Beyond the optics of missing teeth and what that does to our smile, your mouth is actually a great indicator of overall health, as it provides clues on systemic diseases (AIDS, diabetes, heart disease, etc.). periodontal (gum) disease in pregnant women may put them at risk for pre-term or low birth weight babies.
Do I have you running for the floss and toothbrush?
I was in a meeting in London for work recently, and the overarching topic was health and well-being. Oral health was a topic we were fortunate to hear about from guest speakers from Public Health England and the Mayor of London’s office. Without disclosing the details of that particular meeting, that was the start of the inspiration for me sharing thoughts on this with you. Additionally, I had my six month checkup recently. My dentist and dental hygienist are awesome. Tooth number 8 is a discussion every time I go in (short story – I chipped my front tooth as a kid and get antsy whenever my dentist peeps go anywhere near it). Anyhoo…this is why oral health is heavily on my mind and it should be on yours, too. Check out these mind-blowing stats for the U.S. for year 2011-12:
- Quality of life as we age declines if we have tooth decay and tooth loss
- If you have less than 20 teeth, your ability to chew is compromised
- (Just) 48% of adults aged 20–64 had a full set of permanent teeth
- ~19% of adults aged 65 and over were edentulous (no teeth)
- ~91% of U.S. adults aged 20–64 had cavities in permanent teeth, and 94-97% of adults aged 35-64 did, too
Let’s talk about home shows where people comment on the decor, paint color, whether they like the flooring or not – you know, the cosmetic stuff. Rarely do you hear discussion of functioning electricity or plumbing until a problem is uncovered. Don’t many people do the same with health? hmm…
Don’t panic. There are some easy things you can do to take better care of that grill of yours. And guess what? It’s much of the same stuff we’ve already talked about from a food perspective. This is simply adding in the mechanics (you can and should chat with your dentist/healthcare team for unique details related to your health).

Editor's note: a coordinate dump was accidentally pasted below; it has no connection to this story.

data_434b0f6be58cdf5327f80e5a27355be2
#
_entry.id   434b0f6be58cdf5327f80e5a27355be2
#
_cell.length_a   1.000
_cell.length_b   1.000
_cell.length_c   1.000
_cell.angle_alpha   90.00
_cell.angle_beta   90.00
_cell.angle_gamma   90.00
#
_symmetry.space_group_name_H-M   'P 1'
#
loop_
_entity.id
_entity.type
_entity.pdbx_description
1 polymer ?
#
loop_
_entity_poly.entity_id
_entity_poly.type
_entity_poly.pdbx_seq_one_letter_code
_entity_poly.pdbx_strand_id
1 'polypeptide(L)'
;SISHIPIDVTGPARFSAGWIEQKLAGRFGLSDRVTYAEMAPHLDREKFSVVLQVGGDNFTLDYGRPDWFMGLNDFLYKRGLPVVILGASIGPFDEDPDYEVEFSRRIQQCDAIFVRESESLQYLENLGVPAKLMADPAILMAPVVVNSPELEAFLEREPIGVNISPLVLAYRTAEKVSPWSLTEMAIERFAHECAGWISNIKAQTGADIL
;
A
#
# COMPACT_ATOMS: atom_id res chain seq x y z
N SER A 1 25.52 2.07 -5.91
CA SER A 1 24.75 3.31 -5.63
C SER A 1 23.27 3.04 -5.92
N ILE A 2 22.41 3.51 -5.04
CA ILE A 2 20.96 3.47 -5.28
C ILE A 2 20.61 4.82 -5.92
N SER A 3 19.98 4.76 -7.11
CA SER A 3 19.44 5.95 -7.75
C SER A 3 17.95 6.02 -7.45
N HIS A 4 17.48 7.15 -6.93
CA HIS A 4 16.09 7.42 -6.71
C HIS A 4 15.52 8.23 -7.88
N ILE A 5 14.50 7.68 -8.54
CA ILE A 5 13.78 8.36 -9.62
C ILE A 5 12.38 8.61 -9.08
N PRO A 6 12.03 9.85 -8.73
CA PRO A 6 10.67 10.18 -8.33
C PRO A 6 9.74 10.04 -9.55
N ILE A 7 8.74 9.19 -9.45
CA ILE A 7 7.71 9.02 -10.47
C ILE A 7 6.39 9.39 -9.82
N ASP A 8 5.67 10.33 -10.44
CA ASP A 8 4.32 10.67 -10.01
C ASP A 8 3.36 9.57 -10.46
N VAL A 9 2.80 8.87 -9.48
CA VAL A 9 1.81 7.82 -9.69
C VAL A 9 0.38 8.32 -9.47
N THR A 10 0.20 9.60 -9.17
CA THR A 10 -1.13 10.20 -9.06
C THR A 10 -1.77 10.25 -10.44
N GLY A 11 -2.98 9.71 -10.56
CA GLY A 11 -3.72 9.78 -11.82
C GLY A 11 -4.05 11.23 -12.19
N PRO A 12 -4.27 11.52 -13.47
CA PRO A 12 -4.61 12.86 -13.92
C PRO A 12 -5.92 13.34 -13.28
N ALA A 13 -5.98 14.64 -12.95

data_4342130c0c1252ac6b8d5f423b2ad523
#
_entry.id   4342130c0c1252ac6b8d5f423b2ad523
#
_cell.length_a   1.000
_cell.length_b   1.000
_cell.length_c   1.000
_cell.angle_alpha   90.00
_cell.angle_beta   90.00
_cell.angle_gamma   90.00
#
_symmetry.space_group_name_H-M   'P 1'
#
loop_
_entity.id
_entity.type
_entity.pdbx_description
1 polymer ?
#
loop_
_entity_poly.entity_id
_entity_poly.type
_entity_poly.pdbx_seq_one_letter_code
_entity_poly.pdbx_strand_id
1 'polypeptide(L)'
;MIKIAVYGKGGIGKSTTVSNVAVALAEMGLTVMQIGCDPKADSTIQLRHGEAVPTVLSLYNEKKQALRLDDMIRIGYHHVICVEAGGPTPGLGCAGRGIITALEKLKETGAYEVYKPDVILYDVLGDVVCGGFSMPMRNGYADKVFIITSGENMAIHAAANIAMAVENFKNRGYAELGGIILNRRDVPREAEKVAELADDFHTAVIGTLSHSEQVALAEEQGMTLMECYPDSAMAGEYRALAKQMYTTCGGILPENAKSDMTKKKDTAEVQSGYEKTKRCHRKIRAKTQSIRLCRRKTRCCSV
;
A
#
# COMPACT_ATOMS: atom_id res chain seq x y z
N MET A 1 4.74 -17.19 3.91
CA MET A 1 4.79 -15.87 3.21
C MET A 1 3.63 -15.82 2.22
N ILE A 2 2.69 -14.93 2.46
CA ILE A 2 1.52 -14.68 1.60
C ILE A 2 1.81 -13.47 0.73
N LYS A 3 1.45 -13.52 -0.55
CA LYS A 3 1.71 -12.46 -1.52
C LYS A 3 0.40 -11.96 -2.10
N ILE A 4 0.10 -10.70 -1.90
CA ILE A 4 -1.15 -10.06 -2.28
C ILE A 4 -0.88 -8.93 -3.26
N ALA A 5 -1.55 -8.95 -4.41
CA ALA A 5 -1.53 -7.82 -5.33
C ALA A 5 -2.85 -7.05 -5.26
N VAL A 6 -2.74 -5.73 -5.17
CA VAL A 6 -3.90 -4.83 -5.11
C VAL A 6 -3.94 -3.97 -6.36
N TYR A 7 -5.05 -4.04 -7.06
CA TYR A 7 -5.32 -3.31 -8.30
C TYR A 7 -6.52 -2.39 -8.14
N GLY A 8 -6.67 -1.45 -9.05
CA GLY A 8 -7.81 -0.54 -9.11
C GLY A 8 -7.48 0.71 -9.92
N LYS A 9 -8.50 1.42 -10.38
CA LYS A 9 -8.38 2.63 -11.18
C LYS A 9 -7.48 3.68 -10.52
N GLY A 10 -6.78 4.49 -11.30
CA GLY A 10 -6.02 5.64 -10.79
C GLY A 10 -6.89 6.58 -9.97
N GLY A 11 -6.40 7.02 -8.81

Check it out:
- Use toothpaste with fluoride and replace your toothbrush regularly
- Be planet-wise and turn the water off while you brush for those 2-3 minutes morning and night. This can save 200 gallons of water per month. Yep, 200.
- Eat a balanced diet. The American Dental Association suggests including these five things for dental (teeth) health:
- Water (especially with fluoride)
- Dairy (milk, cheese, and yogurt) – unless you are allergic, of course
- Lean proteins
- Fruits and vegetables (fiber and water content as well as stimulating saliva – good stuff)
- Nuts – unless you are allergic, of course
This is obviously not an exhaustive list, it’s just a fun way to focus on some things that matter. There are many things that are important for our teeth (and health).
Here’s the deal if you want to oversimplify a complex thing: hydration, chewing, and stimulating saliva are key to a healthy mouth/teeth as is getting the nutrients we need to support the function and strength of our body.
Chewing begins the breakdown of all the foods we eat to get at the nutrients in that food.
You need the teeth to get to the food and you need the food to keep the teeth healthy.
Sometimes small things add up to big things. Consider your total food intake, your exercise routine, and if you take – or are considering taking – supplements, talk with your dietitian/doctor/pharmacist so you don’t miss the mark on what they are intended for.
Food first. Supplements can be helpful if used appropriately.
So many things to consider! I’m not going to get them all here in this one post, but don’t worry. You don’t have to figure this all out alone.
Bottom line? Take care of your body, teeth, and mind. How you go about that is up to you. Figure that out with your healthcare team. Just ask. It’s what the good ones like me are here for. #yougotthis